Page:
Here, though? These guys are just obstacles for Travis to overcome. Their interactions with him are so short and offer so little insight into who they are that it’s hard to really get attached to them in any way. I can name pretty much every boss from NMH1. But if you asked me to do so for NMH2:DS, I’d have to look it up! I can remember the fights, but not the characters themselves! The writers went all-in on their designs and abilities and did very little to build the actual characters!

The same problem applies to Travis. His arc in this game just isn’t all that compelling. In the first game, he slowly realized that being an assassin isn’t all fun and games, and he doesn’t get anything that he had wanted by the end of the game. In NMH2:DS, his whole arc is that he learns that killing and revenge is bad. Then he gets everything he wants and the game ends. It’s a perfectly fine arc, but it isn’t anything to write home about.

Desperate Struggle isn’t a poorly written game. But it is definitely a step down from the first game. It lacks the intelligence that made No More Heroes so memorable to begin with.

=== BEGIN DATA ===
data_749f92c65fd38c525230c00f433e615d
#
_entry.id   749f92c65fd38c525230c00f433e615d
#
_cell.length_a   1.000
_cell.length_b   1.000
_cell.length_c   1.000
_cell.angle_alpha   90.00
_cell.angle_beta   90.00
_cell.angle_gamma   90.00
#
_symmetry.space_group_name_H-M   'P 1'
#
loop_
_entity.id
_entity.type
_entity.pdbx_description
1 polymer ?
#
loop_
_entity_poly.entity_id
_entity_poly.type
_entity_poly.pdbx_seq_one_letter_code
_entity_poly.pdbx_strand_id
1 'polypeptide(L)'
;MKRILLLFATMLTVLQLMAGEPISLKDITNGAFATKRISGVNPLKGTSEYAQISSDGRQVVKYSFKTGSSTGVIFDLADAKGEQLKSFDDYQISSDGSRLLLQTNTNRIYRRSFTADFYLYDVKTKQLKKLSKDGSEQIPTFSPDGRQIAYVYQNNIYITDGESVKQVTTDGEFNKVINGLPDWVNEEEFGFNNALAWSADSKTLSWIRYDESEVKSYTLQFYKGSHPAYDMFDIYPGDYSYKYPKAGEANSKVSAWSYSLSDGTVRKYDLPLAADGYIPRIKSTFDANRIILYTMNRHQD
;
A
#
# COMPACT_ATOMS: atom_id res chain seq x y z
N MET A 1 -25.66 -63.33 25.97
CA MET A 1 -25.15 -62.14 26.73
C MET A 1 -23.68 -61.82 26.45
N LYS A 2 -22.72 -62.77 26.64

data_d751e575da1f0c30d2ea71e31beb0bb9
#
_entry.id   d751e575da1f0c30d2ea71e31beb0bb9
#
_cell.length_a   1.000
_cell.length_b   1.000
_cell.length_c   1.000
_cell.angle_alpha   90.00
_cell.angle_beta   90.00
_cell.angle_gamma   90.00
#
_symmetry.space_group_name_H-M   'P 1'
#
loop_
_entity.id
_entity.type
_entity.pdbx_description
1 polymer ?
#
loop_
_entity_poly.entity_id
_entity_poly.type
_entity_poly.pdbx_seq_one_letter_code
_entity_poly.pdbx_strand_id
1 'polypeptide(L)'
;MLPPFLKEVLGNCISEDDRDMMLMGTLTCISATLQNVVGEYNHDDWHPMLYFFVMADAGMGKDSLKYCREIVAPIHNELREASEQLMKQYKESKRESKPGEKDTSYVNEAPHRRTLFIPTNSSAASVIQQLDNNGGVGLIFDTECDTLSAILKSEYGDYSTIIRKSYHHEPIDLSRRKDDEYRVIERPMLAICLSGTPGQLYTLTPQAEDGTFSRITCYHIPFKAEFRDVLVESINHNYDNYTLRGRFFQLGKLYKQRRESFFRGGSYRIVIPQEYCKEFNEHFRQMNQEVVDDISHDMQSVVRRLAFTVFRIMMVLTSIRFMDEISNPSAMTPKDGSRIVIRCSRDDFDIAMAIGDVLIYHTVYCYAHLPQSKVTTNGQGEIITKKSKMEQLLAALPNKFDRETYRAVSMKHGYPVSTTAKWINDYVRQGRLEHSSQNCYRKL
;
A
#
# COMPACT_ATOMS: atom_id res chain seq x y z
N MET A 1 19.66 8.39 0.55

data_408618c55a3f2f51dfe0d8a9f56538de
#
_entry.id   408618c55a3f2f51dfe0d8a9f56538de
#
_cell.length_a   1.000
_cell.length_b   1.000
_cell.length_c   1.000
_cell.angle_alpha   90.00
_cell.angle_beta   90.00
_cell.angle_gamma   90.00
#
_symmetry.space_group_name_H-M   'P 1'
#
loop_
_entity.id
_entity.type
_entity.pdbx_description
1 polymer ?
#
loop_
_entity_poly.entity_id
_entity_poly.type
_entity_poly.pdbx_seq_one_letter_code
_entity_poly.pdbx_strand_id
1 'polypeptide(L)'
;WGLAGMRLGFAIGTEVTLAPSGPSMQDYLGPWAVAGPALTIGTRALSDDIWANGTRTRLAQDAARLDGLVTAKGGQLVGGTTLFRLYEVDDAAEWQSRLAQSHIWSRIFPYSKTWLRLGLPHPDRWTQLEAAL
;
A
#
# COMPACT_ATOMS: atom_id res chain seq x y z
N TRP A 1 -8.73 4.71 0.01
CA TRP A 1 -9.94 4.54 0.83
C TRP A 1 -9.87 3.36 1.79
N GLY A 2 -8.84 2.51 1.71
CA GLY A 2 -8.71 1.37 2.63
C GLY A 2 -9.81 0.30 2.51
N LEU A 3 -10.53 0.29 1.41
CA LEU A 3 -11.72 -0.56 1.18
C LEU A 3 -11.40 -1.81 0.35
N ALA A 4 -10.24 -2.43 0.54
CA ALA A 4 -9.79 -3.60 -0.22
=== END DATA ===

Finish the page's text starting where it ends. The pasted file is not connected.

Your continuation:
Thankfully, it’s all uphill from here. Well, mostly.

Presentation: The Comic Style, Refined

This game is definitely an improvement over the first in this regard. It’s much cleaner, smoother, and stylistic. Granted, I think that’s more a testament to time than anything else. This game did come out a few years after the first.

Still, the improvements are clear. The character models are much smoother and more detailed, with thick lines and shadows that create a fantastic comic book art style. All of the environments are much cleaner too, with cleaner (or dirtier, I guess; Santa Destroy is pretty nasty) and more detailed textures.

Margaret Moonlight. One of the best bosses in the game

Then there are the character designs. God damn, dude, the first game already had some of the best in the business, but somehow, someway, Desperate Struggle actually managed to improve on it! Seriously, the character designs we get in this game are incredible! Each one is so unique, creative, and interesting! While the bosses may lack in depth, they certainly don’t lack in visual appeal!

Except for Destroyman 2.0. That one’s kinda lame.

Even the music is somehow a step up! NMH had a killer soundtrack, but Desperate Struggle’s is absolutely absurd! It’s so damn good! Each and every track is an absolute jam! They even bring back the main theme from the first with a new remix!

Better yet: the Switch port did something absolutely wonderful! IT FIXED THE FRAMERATE!! Desperate Struggle had some of the worst frame dips I’d ever seen on a Wii game. Now, on the Switch, it runs at a constant, consistent 60fps! It’s so damn smooth, like butter sliding over a hot pan!